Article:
SINGAPORE, Feb 14 (Reuters) - Singapore announced on Tuesday narrower fiscal deficits in a budget aimed at helping households manage the rising cost of living while replenishing its pandemic-depleted coffers.
The fiscal position is "appropriate for the projected economic conditions this year", finance minister Lawrence Wong told parliament as he presented details of the 2023 budget.
Wong, also deputy prime minister, said the government collected higher-than-expected revenue last year, resulting in a smaller deficit of S$2 billion ($1.51 billion) for the 2022 fiscal year instead of the initially estimated deficit of S$3 billion, or 0.5% of GDP.
For 2023, the expected shortfall would be S$0.4 billion, or 0.1% of GDP.
Wong announced tax changes that would affect higher-income Singaporeans and large companies but also more support for low-income families, top-ups for a medical assistance fund and a support package to offset a hike in sales tax.
"With a stronger fiscal position than last year, deputy prime minister Lawrence Wong's Valentine Budget 2023 has rightfully provided a slew of goodies for lower-income earners, working mothers, and retirees through various enhancements," Ajay Kumar Sanganeria, a partner at KPMG Singapore, said.
Singapore's trade-reliant economy faces headwinds this year from slowing global growth, inflation and rising interest rates. Meanwhile, its expenditures are increasing due to the climbing cost of healthcare, driven by an ageing population.
From Wednesday, buyers of residential properties valued between S$1.5 million and S$3 million would be taxed at 5%, while those buying properties above S$3 million would be taxed at 6%. The current rate for buyers' stamp duty is 4%.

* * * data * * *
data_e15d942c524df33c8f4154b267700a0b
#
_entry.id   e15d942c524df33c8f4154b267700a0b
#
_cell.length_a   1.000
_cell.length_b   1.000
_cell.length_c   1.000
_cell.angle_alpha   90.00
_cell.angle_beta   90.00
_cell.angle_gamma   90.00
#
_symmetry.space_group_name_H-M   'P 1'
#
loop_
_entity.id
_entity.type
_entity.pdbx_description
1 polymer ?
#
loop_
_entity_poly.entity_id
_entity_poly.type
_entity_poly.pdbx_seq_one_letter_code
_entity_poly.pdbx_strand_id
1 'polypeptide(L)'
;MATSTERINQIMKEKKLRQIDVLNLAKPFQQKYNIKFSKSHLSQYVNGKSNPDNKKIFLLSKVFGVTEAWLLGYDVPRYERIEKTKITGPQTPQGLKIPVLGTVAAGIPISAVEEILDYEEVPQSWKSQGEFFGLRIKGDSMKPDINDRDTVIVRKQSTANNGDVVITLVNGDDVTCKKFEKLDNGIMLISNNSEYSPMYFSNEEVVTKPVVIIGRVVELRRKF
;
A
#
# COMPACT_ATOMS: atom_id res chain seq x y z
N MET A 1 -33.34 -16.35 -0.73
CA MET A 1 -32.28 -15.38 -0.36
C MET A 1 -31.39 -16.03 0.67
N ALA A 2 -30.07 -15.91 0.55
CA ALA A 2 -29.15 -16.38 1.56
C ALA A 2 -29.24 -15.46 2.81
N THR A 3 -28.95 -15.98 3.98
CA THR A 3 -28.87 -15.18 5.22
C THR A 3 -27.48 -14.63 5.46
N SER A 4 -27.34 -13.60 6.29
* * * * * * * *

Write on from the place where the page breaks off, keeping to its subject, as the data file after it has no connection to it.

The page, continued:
Wong also unveiled "more progressive" vehicle taxes affecting the top one-third of car buyers that would generate S$200 million in additional revenue per year.
"Our system is based on collective responsibility," he said. "Everyone contributes something, but those who are better off contribute more."
This comes on top of changes in last year's fiscal policy that already increased taxes for wealthier Singaporeans in their income and property and luxury car purchases.
The city-state also intends to implement a domestic top-up tax to bring taxes for large corporations to 15% by 2025. This is to meet pillar 2 of the Organisation for Economic Co-operation and Development's base erosion and profit shifting (BEPS) 2.0 framework.
Wong said global developments on BEPS 2.0 are fluid and Singapore would monitor it. "If there are additional delays, we will adjust our implementation timeline," said Wong.
Wong said Singapore must brace for higher inflation but added that the government would help citizens and businesses weather cost pressures.
The government will enhance a support package to help Singaporeans offset a recent sales tax hike from S$6.6 billion ($4.97 billion) to S$9.6 billion.
The second step of a scheduled sales tax hike would go ahead as planned in 2024. The sales tax will increase to 9% next January, after increasing from 7% to the current 8% on Jan. 1 this year.
Wong said this would offset all the spending increases lower-income households face due to inflation and the sales tax hike, while "substantially covering" spending increases for middle-income households.
"Budget FY2023 is planned around a balanced budget, said Maybank analyst Chua Hak Bin.
"There is greater fiscal space in budget FY2023 to allow for more top-ups to endowment and trust funds for medium-term objectives compared to last year's budget, which was more constrained because of the COVID relief measures."
Singapore's 2023 core inflation is forecast at 3.5%-4.5% and headline inflation at 5.5%–6.5%.
For 2022 as a whole, core inflation averaged 4.1%, higher than the 0.9% recorded in 2021. Meanwhile, headline inflation came in at 6.1% last year, up from 2.3% in 2021.